The dogs imported during the first few years established the breed, but the Second World War proved disastrous. The quality of the dogs shown in 1946 and 1947 was very poor but with the importation of Mountjay Peter (later owned by Dorothy Rose of the Wildings affix) and Kiho Seivi by William Blackden (Mountjay), and the Swedish Friedstahills Saila by Miss Matthews (Timberland) and Dorothy Rose, the breed improved dramatically. They were followed in 1959 by Tophunter Tommi and Tophunter Turre, imported by Shirley Simons and which were born in quarantine and later owned by Mrs Price, and Kiho Tipsa who was imported by Mrs Price.
With Una of Snowland (bred by Mrs A Westcott, by Friedstahill Saila out of Kingmak Japonica and later owned by Mrs Price), Tommi and Turre appeared in almost every pedigree of our top winning dogs until the early 1970's.
In recent years the bitch with the greatest influence has been the imported Ch Irheilu Penan Pipsa of Toveri who, during the last few years, has been in the pedigree of virtually every C.C. winning Finnish Spitz and is now established as the top brood bitch in the breed for all time.
Very Suitable Family Pet
The breed as always appealed to a small number of enthusiasts, rather than having wide popular appeal and it is difficult to know why this should be so.
Finnish Spitz are smaller than many of the Spitz breeds. They are particularly attractive and make a very suitable family pet. There seems to be a break-even point at which a breed becomes self-sufficient. Once the 250 registrations a year mark has been passed, enough people own the breed to keep it established. However, no doubt breeders will keep trying to break the magic barrier, but it is particularly difficult with this breed as their litters are rather small. The usual number in a litter is three or four, and although five and (very rarely) six are sometimes recorded, three is a perfectly respectable litter and many breeders become quite resigned to litters of two.
Finnish Spitz are lively, energetic, healthy and independent. They are temperamentally typical of the Spitz breeds in that they love company but do not need it, will do just as you ask until the time is important or necessary that they obey, and they love the sound of their own voices. Barking is a habit which is difficult to break, but it is annoying to both owners and neighbours, so it is very important to establish that it is not tolerated under any circumstances. In Finland working dogs are taught to bark just at the capercaillie, and to ignore any other game, so they can be prevented from making excessive noise, but your Finnish Spitz will take great pains to convince you that his barking is both natural and necessary.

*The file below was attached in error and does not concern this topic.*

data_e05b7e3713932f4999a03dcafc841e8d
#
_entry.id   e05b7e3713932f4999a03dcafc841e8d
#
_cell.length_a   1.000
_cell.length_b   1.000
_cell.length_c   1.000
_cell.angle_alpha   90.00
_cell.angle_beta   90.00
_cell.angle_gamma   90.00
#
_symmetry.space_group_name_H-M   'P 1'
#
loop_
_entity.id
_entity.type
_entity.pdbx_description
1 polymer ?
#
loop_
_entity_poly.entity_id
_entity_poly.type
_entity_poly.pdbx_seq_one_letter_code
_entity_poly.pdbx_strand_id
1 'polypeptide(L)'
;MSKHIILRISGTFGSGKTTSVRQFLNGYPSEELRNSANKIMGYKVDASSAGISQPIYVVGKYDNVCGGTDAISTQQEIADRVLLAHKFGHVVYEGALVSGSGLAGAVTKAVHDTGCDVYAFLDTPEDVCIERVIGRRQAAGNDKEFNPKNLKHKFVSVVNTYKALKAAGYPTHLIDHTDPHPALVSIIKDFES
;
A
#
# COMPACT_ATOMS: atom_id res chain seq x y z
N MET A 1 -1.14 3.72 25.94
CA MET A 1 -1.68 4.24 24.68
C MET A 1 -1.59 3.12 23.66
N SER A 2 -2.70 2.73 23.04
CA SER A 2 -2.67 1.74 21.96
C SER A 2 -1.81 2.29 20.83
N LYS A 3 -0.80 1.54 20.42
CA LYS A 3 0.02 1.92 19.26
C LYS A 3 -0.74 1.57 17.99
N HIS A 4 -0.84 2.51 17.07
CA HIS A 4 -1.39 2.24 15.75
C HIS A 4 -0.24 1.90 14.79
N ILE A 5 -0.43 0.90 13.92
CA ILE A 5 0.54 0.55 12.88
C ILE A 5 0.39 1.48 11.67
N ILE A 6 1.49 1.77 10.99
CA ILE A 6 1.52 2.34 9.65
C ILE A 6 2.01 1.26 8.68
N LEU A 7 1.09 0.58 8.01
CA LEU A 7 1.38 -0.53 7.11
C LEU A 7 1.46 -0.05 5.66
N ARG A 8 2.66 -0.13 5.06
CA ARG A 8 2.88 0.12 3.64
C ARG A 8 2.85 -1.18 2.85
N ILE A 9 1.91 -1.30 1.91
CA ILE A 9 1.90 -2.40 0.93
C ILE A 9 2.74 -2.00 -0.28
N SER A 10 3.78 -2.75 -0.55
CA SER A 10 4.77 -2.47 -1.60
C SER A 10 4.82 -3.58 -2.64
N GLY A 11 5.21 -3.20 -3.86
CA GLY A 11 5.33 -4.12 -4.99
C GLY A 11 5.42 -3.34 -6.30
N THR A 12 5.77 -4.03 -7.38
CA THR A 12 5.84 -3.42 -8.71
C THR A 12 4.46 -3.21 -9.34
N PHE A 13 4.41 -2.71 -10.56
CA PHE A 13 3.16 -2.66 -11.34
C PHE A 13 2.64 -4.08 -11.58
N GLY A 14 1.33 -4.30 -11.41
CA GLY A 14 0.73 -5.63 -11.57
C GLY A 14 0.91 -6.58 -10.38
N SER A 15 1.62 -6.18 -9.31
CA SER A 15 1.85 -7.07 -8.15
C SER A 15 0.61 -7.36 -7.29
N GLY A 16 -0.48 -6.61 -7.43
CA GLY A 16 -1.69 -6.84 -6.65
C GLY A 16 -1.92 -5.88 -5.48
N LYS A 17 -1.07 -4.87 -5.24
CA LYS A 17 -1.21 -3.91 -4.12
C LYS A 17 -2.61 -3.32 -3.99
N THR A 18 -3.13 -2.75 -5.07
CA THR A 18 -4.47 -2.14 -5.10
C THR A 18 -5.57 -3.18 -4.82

They are an exceptionally clean breed, even for a Spitz, and it is delightful to watch them washing themselves, and each other, until their coats shine after meals and walks. They need remarkably little grooming except when they are moulting, and a good brush each week from head to tail (paying particular attention to combing out trouser, ruff and tail) is ample. The hair, when the coat does drop, is not sticky and will brush or vacuum up very easily, but regular daily combing during moulting is the most sensible answer. As with all dogs, and coated breeds in particular, never allow them to remain wet for any length of time and use a hair dryer after rubbing down if necessary. This is very important as Finnish Spitz like to be out of doors in all weathers and like nothing better than to lie in the snow or in a cold wind. They love the fire in the evenings of course, but are certainly not lap dogs. They are very inquisitive and exceptionally independent as puppies, and can get into all sorts of scrapes if the garden is not safely fenced.
The Finnish Spitz coat is typical of the Spitz breeds, the outer coat being of coarse, long hairs, over the dense woolly undercoat. It is longer on the tail, on the thighs and around the neck where it forms a ruff. The outer coat should stand off half erect and be quite straight. The colour must be red (anything from a near gold to dark chestnut), the important quality being its clarity. There must be no trace of 'muddiness' or dullness in the coat, which should be bright and really sparkle in the sun. The undercoat is always lighter in colour than the top coat and can be as light as a deep cream colour, but never actually white. Puppies and young adults often have black-tipped hairs which usually disappear as the dog gets older. The coat should not really give the impression of a solid colour; it should be shaded and without clearly defined colour changes. The cheek, underpart, tail, thigh and shoulder shading can be lighter in colour - almost as light as the undercoat, but there should be very little white. A narrow strip up to 2 centimetres wide is allowable on the chest and white tips are acceptable - but not admired - on the feet. It is very difficult to tell the final depth of colour from the puppies. They are born dark grey, grey or fawn, with a good deal of black and, apart from any white markings, colour cannot really be assessed until about four months of age. Even then the colour can change during the dog's life.